Every New Yorker knows that space is a luxury, from paying the right price per square foot for an apartment to maintaining personal space on the subway during rush hour. One place where the lack of space is especially evident is in NYC restaurants. We’ve all been there, sitting elbow-to-elbow with our party while the stranger behind us continues to bump our chair. Needless to say, inadequate seating can completely ruin the dining experience.
While many restaurant owners measure the adequacy of their seating in terms of customer wait times, it is also important that other factors go into consideration before a floor plan is finalized. For example, are guests able to sit comfortably, not bumping arms or scooting in and out of their tables? Is o
When designing a restaurant floor plan to maximize seating, there are three important tips to remember:
Do Some Mental Math
Looking at the size of your restaurant, how many people can you seat comfortably? Consider the atmosphere you are going for. Is your restaurant a fast-casual spot, or a more intimate dining experience? Based on your response, consider how much square feet of space you’d like each customer to have (most restaurants aim for somewhere in the range of 10-18 square feet). Divide the square footage of your restaurant by the amount of square footage per person, and you’ve got your maximum occupancy.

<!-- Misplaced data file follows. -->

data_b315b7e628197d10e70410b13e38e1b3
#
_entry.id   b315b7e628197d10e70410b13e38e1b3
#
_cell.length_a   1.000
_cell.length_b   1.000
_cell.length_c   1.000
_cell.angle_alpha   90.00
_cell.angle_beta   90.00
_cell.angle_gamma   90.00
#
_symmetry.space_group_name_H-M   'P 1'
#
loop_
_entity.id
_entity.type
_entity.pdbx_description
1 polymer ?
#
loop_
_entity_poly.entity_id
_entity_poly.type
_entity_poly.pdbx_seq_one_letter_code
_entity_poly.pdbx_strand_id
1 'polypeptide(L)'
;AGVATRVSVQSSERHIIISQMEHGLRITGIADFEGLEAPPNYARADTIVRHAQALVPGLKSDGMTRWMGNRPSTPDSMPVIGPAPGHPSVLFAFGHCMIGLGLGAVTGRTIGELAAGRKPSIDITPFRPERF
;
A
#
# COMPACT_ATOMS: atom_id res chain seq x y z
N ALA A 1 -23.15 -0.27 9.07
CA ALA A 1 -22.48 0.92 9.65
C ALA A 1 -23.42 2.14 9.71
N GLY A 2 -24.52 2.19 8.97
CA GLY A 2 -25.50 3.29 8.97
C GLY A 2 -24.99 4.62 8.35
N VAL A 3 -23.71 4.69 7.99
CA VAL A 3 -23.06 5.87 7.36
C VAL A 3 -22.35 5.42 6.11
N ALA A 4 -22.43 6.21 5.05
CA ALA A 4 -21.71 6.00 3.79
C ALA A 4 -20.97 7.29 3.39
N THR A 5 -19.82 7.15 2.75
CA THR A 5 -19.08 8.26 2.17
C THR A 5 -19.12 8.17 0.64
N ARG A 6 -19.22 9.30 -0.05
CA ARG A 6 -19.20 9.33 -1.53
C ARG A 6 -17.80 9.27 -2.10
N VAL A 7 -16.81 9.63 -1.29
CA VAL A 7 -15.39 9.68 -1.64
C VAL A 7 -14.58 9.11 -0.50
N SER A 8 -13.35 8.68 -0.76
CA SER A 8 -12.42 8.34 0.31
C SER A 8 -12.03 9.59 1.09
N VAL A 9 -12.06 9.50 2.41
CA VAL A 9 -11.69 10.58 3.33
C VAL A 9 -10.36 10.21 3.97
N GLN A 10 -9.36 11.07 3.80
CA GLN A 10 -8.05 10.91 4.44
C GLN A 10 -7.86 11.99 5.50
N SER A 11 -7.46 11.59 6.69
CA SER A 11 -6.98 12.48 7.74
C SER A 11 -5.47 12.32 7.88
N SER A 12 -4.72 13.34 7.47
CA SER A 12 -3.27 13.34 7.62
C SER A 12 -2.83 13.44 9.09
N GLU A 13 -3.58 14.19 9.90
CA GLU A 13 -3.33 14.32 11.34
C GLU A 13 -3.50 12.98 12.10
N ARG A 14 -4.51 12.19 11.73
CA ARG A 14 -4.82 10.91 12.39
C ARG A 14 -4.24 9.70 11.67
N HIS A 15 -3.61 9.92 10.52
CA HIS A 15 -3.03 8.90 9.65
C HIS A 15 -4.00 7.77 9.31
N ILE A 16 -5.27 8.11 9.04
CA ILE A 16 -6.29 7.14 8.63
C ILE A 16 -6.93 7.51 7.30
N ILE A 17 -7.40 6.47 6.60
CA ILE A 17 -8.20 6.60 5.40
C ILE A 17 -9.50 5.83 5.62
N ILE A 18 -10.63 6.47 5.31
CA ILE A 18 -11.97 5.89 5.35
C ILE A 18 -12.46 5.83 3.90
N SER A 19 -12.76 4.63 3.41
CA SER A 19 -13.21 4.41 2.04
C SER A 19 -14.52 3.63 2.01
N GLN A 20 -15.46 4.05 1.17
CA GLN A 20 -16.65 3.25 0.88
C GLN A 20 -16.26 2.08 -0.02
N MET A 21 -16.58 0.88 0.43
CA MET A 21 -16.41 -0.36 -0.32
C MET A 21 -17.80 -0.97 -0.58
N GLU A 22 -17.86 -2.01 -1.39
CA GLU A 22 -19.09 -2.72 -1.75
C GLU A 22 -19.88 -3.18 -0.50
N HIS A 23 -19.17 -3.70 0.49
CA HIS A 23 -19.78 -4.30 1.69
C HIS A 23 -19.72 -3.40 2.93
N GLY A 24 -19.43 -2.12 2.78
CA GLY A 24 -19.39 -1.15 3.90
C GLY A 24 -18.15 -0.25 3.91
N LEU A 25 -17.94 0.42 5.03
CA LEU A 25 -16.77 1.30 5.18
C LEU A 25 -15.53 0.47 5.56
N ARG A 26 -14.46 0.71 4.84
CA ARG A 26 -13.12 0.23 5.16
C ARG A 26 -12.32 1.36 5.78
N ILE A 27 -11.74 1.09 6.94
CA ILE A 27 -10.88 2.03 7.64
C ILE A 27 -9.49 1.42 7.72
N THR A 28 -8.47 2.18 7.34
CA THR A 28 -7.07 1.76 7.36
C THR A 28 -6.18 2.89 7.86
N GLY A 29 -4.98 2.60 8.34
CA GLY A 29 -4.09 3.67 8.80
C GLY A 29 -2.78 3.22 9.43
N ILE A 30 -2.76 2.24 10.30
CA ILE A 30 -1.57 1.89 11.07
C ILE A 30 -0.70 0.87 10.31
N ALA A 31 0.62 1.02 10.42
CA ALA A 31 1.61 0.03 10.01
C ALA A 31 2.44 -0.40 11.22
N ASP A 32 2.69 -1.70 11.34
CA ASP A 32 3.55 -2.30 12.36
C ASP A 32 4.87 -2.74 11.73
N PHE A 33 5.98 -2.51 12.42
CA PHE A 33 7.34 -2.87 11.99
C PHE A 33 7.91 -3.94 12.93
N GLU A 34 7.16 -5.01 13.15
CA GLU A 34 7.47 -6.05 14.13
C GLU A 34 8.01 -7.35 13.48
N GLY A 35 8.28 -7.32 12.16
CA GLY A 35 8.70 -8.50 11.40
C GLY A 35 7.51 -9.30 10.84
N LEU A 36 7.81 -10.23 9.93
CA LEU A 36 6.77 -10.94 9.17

Once you know how many seats you’re working with, deciding how to place them becomes much more intentional.
Stay on Top of Your Tables
Tracking where diners are at in their experience (have they ordered? Eaten? Gotten the check?) is essential for restaurants looking to maximize seating. Restaurants that track table status are able to seat new guests in sections where the activity is dying down, preventing wait staff from becoming overwhelmed and keeping a steady flow of customers in and out of the restaurant. This seating plan also saves customers from having to fight for their server’s attention.
The Customer Knows Best
Rather than trying to guess where the best place to seat guests is, go straight to the source! Ask customers whether they’d prefer a table or booth, indoor or outdoor, etc. Giving customers a say not only increases the odds that they’ll be happy with their seating, but it also starts their visit off on a positive note.
Despite these tips, restaurant seating isn’t an exact science. It can take restaurants a few tries to get things right, so don’t stress about changing your seating arrangement if you find it isn’t working. Make note of changes that have improved customers’ dining experience, scrap what hindered employees, and head back to the drawing board until you find an arrangement that both staff and guests are happy with.
Customers spend the majority of their visit sitting, so it’s essential that their seating is welcoming and enjoyable. Through detailed planning, careful monitoring, and a bit of customization, your restaurant can improve the guests’ dining experience. When customers know they can step off the crowded streets and into a comfortable space of their own to dine, they’re likely to return.